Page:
This great sea bass, or Bloop, as we will now affectionately come to call him, was really a magnificently pitiful creature. Sorrow and misery were painted into every line of its face, seemingly creasing the old, bent scales, gray, hideous, black on the outside flanks. The latter trait was widely attributed to be a defense mechanism unique to the species. During periods of high tension or stress, the bass creature (we will refrain from using Bloop in this particular example, so delicate is his constitution) will exhibit a reverse “molting” as the fish shifts and changes shades from black to gray, so that the ventral end is white and the dorsal layer black. The logic of this curiosity is that the change serves as a communication mechanism, signifying a general atmosphere of danger and acting as a presentiment of sorts between the fish.
This was, at least, one known thing about the way these miserable creatures communicated with one another; for even though they are a species so very large they were few in number, endangered hovering on the fringes of extinct, and it was no wonder why. These animals weren’t the kinds featured on post cards or textbooks. They weren’t to be found in coloring books or on National Geographic programs, either, and you could bet that not a single one was to ever be found as a plushie in a toy store anywhere, ever. In short, they were sad, dejected things that had unfairly been condemned to a life of judgment for the suffering their decidedly ‘uncute’ faces revealed.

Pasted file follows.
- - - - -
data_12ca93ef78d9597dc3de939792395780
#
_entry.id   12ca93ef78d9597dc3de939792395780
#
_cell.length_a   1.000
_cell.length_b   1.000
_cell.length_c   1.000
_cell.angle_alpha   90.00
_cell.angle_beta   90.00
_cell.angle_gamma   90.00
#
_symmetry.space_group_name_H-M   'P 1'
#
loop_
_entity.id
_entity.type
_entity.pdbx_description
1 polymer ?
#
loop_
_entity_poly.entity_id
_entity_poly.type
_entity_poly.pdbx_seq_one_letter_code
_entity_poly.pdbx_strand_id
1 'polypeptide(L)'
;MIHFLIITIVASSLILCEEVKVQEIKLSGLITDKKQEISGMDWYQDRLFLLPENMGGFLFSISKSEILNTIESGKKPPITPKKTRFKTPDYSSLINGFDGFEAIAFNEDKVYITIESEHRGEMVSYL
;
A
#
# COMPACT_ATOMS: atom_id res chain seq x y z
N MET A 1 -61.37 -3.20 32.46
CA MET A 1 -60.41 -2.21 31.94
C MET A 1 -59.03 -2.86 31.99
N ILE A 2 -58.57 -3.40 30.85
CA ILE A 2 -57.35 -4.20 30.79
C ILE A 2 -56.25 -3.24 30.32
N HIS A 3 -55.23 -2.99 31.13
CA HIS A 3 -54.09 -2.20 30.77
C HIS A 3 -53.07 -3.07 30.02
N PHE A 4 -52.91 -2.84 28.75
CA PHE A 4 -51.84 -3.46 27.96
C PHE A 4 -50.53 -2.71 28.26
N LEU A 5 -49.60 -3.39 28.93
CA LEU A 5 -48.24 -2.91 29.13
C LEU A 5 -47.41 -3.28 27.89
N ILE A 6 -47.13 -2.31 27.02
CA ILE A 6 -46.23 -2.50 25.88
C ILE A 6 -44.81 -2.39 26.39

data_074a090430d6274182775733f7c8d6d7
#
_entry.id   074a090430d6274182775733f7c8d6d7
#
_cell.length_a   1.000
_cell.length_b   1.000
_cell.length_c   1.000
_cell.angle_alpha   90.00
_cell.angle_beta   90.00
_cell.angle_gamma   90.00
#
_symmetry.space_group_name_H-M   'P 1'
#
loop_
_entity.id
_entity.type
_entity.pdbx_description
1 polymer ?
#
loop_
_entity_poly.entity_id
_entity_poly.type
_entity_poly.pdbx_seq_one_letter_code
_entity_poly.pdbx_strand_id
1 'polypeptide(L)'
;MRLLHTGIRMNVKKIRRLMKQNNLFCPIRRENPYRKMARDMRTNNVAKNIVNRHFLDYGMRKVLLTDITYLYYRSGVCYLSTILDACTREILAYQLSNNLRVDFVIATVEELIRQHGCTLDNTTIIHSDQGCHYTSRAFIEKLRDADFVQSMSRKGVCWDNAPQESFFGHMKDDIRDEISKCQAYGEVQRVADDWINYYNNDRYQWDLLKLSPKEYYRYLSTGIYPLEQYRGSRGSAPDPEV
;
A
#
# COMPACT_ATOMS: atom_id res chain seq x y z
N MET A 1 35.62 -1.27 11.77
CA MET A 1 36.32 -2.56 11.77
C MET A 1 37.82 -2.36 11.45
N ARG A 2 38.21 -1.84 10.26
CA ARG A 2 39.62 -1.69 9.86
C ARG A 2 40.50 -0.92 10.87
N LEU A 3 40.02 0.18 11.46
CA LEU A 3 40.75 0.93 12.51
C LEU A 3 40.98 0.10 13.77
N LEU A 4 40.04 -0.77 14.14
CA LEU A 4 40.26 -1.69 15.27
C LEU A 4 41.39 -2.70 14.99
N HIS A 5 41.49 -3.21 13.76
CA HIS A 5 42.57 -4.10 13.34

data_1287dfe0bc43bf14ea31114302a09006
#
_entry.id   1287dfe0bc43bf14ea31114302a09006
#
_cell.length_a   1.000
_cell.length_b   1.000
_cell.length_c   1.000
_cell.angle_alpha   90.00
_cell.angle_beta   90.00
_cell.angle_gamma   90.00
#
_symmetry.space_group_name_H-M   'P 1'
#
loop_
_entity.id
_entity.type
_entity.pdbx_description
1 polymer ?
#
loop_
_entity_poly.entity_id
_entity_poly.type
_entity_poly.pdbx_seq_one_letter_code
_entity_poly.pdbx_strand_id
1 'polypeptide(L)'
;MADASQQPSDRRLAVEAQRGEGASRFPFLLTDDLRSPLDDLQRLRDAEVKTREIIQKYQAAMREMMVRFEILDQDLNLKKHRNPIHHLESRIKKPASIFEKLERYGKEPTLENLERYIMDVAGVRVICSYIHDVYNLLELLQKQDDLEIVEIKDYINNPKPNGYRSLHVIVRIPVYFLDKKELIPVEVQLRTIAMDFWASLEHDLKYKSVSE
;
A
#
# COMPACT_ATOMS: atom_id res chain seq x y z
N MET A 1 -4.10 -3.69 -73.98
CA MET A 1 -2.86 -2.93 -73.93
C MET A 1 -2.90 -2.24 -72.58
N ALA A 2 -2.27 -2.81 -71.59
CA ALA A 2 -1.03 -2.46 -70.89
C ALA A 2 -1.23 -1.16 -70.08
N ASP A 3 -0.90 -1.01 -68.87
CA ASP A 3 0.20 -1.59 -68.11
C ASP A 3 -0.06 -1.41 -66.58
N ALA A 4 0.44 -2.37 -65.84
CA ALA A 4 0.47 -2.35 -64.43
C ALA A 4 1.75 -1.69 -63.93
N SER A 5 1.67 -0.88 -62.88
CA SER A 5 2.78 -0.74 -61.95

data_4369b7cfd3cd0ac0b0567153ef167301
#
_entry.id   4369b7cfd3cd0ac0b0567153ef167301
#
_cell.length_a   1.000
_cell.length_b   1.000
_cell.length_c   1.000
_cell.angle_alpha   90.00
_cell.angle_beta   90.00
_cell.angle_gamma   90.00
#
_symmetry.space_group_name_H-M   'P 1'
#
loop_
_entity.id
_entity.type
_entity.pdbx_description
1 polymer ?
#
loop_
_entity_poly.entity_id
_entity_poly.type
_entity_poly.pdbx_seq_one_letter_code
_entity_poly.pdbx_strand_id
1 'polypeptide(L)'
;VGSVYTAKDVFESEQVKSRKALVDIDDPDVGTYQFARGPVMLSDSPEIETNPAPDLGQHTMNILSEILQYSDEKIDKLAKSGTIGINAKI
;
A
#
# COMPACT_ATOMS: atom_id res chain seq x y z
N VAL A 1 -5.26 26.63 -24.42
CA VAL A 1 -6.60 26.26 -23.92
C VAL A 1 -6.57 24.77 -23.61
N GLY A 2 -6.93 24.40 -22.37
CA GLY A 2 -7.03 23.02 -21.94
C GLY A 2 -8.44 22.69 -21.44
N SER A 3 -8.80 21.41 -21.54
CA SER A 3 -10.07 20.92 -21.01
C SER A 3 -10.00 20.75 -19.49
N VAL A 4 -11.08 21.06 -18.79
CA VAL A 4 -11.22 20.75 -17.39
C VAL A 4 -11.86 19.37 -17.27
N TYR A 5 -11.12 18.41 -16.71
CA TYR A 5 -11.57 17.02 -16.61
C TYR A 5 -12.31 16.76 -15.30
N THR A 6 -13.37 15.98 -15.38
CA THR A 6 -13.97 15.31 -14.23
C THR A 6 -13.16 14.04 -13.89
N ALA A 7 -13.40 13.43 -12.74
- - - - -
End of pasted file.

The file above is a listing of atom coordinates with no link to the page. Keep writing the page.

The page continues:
Nature had been cruel to them thus far, and so it was with little wonder that the idiot scientists Kevin and Kyle began to take an immediate disliking to Bloop. It was beyond the apathy that accompanied their jobs—that luster had faded long ago. It was solid, outright dislike, and it could be for no other reason except for the fact that Bloop was a huge fish and not so nice to look at. Kyle, our favorite of the two idiots, felt particularly itchy around the fish for some reason.
“It’s just fucking unpleasant, is what it is,” he resumed out loud, after what was possibly a very long period of silence. He couldn’t tell how long he’d been lost in thought, or whether or not he had even been talking aloud the entire while. All he was aware of was the half-rolled, lit cigarette in his hand as the smoke wafted up his face, stinging his eyes. He rubbed them sorely.
“He better get back here soon or else I’m going to have to go up to that bat myself…” Kyle went on, itching his arm thoughtfully.
Bloop gurgled cheerfully in his tank.
Karen was drunk, and Kevin knew it.
She was, after all, holding a martini glass in hand. Standing in place, barefoot in her office, she leaned against the side of her desk and looked at Kevin with profound curiosity. Staring at him for a few moments, she seemed dazed in her silence, tilted her chin slightly, looked upward at the ceiling, paused.
“Who…you…?” she managed to spit out.
Her words slurred together like the sound of a large soap bubble rupturing in mid-air.
Kevin stared heatedly into her eyes, flailing his arms wildly.
“You insane floozy! The fish is dying, you hear? The one the Fulbright scholar was going to study!…DO YOU EVEN HAVE ANY IDEA WHAT I’M TALKING ABOUT?” he cut off abruptly, positively roaring at her.
Karen suppressed a muffled giggle,
and toppled over backwards into the waste basket.
The young and decidedly sober scientist sighed, pivoted on the spot, and left the room laughing uproariously.